Thanks to better forecasts for growth and inflation, the financial markets have gone through the first phase of normalisation. As a result, the wide range of valuations for equities and bonds has become narrower. High expectations and valuations mean more risks for equities in several regions.
Stabilising global growth as investment increases
Following a strong trend towards improvement that started in the summer of 2016, the worldwide purchasing managers’ index did not rise any further in January. The indicator for the business climate in the eurozone also stabilised in January, with a growth figure of 0.5 % here for the fourth quarter. Compared with other components of spending, investments performed fairly well worldwide. In Germany, orders for durable goods strongly increased, not only from foreign buyers: improved business confidence in Germany resulted in orders from German companies themselves.
Labour costs continue to fuel inflation in the US
The most visible general tendency in the American figures was one of slightly increasing inflation, supported by a trend of increased wages and labour costs. Inflation in the eurozone rose from 1.1 % in December to 1.8 % in January, fuelled largely by higher prices of oil and food on the global market. Other goods and services showed hardly any inflation. Core inflation in the eurozone remained stable at 0.9 %.
Bonds: European uncertainty leads to higher interest rates
The iBoxx Overall Index started the year with a 1.6 % drop. The German ten-year rate rose by 0.23 %, reaching 0.44 %. Government loans reacted quite strongly to the news of increasing inflation in the eurozone. Additionally, the ECB might reduce stimulus. Due to uncertainty over the French elections, interest rates in France rose by 0.35 %, which was stronger than rate increases in Germany. Throughout the course of the month, discussion reignited over the reforms in Greece. The IMF is threatening to pull out of the aid programme, while other eurozone countries are unwilling to relieve Greece of its debts. The interest rate on Greek ten-year bonds rose by 0.73 %. All in all, this resulted in a negative return of 2.1 % on government loans in euros. Corporate bonds fared better, with a limited loss of 0.6 % for the corresponding iBoxx Index.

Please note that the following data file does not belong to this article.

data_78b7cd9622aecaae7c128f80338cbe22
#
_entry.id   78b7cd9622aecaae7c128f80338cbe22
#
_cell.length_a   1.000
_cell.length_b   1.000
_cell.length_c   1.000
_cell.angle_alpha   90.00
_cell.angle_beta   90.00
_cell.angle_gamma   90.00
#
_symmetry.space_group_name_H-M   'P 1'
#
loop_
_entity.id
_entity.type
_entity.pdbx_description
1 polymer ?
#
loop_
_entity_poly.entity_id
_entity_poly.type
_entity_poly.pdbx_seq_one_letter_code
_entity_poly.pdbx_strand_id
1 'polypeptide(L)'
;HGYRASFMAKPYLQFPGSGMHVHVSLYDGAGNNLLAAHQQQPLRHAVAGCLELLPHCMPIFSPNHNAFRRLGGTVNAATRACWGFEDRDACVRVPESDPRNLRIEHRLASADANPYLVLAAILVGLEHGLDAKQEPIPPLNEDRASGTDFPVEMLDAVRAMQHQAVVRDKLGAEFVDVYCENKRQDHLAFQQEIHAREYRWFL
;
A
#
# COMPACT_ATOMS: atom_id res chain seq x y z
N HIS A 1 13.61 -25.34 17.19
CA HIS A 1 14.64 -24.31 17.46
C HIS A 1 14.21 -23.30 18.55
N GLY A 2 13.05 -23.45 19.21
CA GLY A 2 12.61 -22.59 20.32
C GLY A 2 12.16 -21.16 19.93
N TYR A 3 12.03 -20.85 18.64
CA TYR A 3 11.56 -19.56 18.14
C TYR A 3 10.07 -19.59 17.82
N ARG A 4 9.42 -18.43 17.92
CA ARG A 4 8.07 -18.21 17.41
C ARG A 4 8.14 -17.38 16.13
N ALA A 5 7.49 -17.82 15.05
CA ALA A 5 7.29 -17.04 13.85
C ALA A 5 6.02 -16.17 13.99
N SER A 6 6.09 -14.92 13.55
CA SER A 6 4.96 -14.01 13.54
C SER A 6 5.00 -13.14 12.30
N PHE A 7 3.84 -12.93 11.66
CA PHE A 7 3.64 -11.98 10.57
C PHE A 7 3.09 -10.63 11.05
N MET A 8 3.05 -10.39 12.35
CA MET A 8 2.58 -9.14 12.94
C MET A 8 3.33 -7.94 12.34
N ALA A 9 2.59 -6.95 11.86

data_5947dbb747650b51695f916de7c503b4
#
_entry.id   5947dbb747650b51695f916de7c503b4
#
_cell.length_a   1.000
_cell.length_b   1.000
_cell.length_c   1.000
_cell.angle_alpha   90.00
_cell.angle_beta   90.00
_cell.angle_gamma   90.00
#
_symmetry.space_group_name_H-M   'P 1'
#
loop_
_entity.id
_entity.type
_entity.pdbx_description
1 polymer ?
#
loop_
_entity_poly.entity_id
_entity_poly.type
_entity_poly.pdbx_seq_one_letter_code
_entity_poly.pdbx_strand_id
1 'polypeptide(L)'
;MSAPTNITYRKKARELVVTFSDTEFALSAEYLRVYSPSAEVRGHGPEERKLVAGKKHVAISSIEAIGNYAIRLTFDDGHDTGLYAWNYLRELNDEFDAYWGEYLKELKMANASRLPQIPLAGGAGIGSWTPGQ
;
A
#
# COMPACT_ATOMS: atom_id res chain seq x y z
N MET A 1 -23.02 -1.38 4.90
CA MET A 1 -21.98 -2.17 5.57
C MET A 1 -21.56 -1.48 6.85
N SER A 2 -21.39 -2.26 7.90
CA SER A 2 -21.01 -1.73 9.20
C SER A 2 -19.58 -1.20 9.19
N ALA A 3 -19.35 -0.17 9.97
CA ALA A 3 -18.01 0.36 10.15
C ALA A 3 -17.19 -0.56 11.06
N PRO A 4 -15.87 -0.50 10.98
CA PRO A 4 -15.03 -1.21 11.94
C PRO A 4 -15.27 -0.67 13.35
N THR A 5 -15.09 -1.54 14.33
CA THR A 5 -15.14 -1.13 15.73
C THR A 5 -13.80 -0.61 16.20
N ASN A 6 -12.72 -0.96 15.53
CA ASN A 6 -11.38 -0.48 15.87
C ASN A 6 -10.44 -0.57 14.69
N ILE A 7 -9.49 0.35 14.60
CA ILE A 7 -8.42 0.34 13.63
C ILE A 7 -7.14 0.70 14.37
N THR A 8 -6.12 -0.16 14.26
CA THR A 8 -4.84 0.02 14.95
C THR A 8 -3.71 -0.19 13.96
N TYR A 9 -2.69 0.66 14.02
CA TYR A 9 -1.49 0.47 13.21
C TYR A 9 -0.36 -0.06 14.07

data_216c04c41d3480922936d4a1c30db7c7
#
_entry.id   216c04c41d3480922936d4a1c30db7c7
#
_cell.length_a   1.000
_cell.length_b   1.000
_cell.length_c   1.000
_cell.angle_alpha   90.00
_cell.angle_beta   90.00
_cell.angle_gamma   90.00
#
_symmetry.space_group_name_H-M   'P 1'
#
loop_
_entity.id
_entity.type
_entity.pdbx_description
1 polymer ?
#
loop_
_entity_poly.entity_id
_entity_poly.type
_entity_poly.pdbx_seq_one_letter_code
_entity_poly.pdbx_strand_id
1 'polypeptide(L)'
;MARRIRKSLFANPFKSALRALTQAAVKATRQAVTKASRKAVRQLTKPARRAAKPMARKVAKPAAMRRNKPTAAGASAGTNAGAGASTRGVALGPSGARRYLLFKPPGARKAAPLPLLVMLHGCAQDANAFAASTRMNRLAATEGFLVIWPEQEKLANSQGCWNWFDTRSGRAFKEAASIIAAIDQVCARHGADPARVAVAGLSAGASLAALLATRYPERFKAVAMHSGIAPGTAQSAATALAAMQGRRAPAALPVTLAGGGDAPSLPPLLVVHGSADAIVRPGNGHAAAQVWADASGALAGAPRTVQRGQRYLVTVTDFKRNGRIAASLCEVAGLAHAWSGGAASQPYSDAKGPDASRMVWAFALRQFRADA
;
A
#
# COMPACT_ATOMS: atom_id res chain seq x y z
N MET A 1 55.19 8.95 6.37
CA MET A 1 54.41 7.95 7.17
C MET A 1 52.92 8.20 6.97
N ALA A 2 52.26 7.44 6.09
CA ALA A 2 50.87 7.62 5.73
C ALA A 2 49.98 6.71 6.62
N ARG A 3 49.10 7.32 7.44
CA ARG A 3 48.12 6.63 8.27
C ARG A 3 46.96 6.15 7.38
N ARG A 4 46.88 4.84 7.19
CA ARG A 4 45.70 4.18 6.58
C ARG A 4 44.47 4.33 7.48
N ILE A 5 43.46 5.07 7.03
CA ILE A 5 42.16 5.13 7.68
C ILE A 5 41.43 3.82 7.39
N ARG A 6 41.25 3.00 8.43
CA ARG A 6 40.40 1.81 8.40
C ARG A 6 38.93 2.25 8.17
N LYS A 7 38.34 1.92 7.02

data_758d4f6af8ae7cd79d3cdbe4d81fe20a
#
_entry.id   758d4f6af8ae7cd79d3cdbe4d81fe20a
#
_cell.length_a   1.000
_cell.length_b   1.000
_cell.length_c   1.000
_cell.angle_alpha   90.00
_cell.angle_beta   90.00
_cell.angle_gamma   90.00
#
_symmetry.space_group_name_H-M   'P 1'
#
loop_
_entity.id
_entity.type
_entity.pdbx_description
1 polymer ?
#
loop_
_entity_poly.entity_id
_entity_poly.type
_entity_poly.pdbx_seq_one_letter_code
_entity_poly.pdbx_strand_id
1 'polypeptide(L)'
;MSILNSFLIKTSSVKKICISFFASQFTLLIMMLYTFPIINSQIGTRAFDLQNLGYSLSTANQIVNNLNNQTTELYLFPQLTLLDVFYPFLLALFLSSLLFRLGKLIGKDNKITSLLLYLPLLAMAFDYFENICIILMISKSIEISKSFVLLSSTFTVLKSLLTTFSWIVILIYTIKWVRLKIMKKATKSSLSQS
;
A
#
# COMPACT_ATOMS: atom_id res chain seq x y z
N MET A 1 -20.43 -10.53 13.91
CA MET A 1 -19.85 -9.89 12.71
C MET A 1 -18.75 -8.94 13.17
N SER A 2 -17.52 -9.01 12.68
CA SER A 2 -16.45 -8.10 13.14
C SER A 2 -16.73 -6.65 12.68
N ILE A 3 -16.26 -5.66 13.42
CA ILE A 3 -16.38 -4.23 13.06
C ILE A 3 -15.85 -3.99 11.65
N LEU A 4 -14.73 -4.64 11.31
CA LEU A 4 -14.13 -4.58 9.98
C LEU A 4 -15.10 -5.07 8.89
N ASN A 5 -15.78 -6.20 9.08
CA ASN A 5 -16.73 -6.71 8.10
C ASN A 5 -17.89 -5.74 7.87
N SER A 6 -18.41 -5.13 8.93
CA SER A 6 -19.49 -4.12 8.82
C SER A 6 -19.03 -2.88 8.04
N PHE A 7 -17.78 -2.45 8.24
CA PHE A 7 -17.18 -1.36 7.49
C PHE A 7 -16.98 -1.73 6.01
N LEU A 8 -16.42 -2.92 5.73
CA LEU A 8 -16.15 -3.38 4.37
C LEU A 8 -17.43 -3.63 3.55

Equities: Flat prices
Measured in euros, prices on the equity markets remained unchanged in January. In terms of regions, the best returns were found in emerging markets, but the differences were not very significant. On the sector level, there was a clear disconnect between the energy and basic materials sectors, with the latter achieving a positive return of almost 5 % measured in euros and the former losing more than 5 %. The difference between the two sectors (which normally remain on track with one another) owes partly to differences in prices of raw materials. The first corporate figures for the fourth quarter exceeded expectations. Profit growth per share appears to be accelerating. Takeovers set the tone for the healthcare sector in January, while in the telecommunications sector, Verizon made a bid for Charter Communications.